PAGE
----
December 10, 2023

Alani Nutrition’s major seller is its line of energy drinks, but the brand also offers pre-workout powder, protein bars, and other products in the sports nutrition space.
Christopher Fryer
The idea for Phocus was developed in a place fueled by caffeine: medical school.
John Mittel, co-founder of the caffeinated flavored water brand, said during his time studying to become a doctor, there were a lot of long nights doing homework and projects. He wanted caffeine to stay awake but disliked coffee.
“I would drink diet soda, and I would drink energy drinks,” Mittel said. “Second year, it really started to catch up with me. I didn’t feel great, it didn’t keep me going. I’d have to crash.”
At first, Mittel didn’t think he would be the one to create a product that provided a solution. He started looking for caffeinated waters instead of energy drinks, but he couldn’t find any that he thought tasted good.
In October 2015, Mittel and eventual co-founder Tom O’Grady were talking about business ideas, just for fun. Eventually, the idea of caffeinated water came up.
“[O’Grady] would always ask you for a business idea, and we had about 1,000,” Mittel said. “990 were terrible. Nine were either too expensive or had been done before. And the last one was Phocus.”
There’s more on Mittel’s entrepreneurial journey on below. But his story is just one of a few successes Louisville has seen in the specialty beverage industry of late.
The specialty food and beverage market had a global value of $150 billion in 2021, Data Bridge Market Research reports.
The publication said specialty foods and beverages are food products that provide nutritional value and health benefits, oftentimes from various additives.
David Dafoe, founder and CEO of Louisville-based beverage developer Flavorman, said the trend toward health is only just beginning. The movement toward nonalcoholic, health beverage companies is powered by young people.
“Younger folks want things that are natural,” Dafoe said. “They don’t want any preservatives … and they want things that help lots of functions.”
Flavorman works for several national companies like Crispin Hard Cider, Formula O2 and Jones Soda. Dafoe said he’s seen the specialty beverage market grow in the past decade.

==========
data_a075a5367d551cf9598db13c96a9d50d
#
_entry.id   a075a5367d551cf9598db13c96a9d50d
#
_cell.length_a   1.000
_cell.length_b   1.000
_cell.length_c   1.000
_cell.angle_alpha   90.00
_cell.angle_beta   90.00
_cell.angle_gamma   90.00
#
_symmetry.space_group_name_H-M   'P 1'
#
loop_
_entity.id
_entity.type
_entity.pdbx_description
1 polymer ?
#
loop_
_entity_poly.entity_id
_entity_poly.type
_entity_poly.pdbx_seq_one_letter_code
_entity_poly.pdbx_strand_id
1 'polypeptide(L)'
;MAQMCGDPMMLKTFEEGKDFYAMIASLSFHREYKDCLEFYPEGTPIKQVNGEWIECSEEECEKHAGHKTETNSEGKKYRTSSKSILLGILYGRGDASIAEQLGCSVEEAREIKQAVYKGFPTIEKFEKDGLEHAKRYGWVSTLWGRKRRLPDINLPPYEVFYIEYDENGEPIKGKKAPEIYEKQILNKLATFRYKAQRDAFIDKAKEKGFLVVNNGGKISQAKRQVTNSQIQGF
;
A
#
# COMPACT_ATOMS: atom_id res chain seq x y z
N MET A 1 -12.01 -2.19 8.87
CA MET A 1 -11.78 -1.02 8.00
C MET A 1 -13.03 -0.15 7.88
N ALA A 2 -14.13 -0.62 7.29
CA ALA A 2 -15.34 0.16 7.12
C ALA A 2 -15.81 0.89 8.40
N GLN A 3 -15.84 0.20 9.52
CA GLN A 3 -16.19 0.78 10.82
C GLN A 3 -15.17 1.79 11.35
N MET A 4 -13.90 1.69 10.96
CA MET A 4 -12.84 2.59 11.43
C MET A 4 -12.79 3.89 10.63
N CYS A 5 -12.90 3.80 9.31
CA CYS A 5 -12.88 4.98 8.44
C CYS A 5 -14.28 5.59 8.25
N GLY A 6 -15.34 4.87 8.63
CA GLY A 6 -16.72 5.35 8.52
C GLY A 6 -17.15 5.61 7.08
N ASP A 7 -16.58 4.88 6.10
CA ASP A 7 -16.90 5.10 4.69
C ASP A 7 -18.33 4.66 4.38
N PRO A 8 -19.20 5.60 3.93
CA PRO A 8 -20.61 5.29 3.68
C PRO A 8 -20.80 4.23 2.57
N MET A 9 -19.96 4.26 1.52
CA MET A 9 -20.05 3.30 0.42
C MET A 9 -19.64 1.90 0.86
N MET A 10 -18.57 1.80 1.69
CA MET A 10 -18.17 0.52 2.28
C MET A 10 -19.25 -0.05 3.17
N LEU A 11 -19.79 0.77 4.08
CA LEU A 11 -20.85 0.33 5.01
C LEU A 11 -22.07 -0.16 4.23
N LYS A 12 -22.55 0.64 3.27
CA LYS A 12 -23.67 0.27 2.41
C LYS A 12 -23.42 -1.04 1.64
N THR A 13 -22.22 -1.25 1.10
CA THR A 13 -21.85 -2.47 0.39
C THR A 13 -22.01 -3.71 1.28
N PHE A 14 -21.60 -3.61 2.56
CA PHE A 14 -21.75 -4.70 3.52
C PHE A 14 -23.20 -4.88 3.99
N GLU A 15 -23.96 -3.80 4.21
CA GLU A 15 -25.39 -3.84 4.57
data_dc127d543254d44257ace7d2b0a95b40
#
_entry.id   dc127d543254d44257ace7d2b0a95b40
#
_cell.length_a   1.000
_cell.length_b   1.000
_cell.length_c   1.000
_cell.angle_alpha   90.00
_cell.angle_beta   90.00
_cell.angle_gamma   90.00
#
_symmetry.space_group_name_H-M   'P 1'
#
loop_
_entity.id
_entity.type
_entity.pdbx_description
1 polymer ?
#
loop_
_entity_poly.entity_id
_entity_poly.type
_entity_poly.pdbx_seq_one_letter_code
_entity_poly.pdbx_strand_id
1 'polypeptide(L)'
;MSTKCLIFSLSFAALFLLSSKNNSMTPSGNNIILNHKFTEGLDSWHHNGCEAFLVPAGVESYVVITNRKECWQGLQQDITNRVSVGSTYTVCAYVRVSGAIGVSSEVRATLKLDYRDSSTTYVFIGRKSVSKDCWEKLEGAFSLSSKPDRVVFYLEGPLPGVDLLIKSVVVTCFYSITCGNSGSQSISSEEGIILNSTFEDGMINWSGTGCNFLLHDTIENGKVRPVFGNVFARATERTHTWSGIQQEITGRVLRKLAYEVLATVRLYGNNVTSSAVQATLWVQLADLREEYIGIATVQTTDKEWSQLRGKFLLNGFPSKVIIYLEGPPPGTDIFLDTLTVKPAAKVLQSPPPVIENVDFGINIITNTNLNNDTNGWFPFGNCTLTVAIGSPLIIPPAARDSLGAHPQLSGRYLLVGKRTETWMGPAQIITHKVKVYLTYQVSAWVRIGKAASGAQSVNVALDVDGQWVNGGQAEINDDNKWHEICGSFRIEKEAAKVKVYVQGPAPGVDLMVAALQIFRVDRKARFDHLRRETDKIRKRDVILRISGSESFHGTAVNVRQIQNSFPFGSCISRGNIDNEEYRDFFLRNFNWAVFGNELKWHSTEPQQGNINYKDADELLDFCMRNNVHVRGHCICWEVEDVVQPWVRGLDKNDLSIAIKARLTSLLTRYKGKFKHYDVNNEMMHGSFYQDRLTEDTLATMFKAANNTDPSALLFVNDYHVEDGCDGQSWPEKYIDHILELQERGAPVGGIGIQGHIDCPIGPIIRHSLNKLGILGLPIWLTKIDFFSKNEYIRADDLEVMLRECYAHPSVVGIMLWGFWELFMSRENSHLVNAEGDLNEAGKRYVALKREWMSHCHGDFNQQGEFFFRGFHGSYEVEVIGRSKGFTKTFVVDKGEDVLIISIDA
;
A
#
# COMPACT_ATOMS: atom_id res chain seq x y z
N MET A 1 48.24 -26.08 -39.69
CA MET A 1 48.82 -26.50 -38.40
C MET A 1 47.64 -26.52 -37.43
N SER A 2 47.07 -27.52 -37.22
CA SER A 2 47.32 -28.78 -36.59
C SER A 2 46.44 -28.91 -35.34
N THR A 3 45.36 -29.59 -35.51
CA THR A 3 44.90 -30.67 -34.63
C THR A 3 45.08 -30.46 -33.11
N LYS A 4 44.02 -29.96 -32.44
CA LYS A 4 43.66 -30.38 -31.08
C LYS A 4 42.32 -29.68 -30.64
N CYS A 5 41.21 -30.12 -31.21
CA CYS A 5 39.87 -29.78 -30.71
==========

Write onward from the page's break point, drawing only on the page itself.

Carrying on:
Every generation has its thing, and Dafoe said health trends are characteristic of younger crowds.
“We grew up in the Pepsi generation,” Dafoe said. “Pepsi and sugar and all those things that are seen as not as good for you anymore, we were used to all those but [younger generations] are not. They got brought up, oftentimes by parents who fed them organic baby food.”
Beverage Industry, a trade publication, reported “better-for-you” drink options have been on the rise in recent years, specifically surging in 2020 amidst a health-challenging year. The sports and performance drink category grew 15.6% in the U.S. in 2020, totaling more than $8.2 billion in sales.
This city will likely always be known for its alcohol brands, thanks to the booming bourbon industry.
But several brands like Alani Nu, Phocus and Elixir Kombucha have created a name for themselves locally — and in some cases nationally — showing that Louisville has a lot to more to offer.
Alani Nutrition’s reach has expanded far outside the Derby City, although its operations are headquartered right here in Louisville.
The brand evolved out of co-owner and Louisville native Katy Hearn’s fitness platform. Max Clemons, CEO of Alani Nu, said Hearn and husband Haydn Schneider had been building up a large social media following, posting tips for health and wellness, as early as 2010.
“They were getting very popular on Instagram before Instagram was what it is today,” Clemons said. “They were doing online fitness plans and programs way before a lot of people were doing it. We kind of call them one of the pioneers of … online fitness programs.”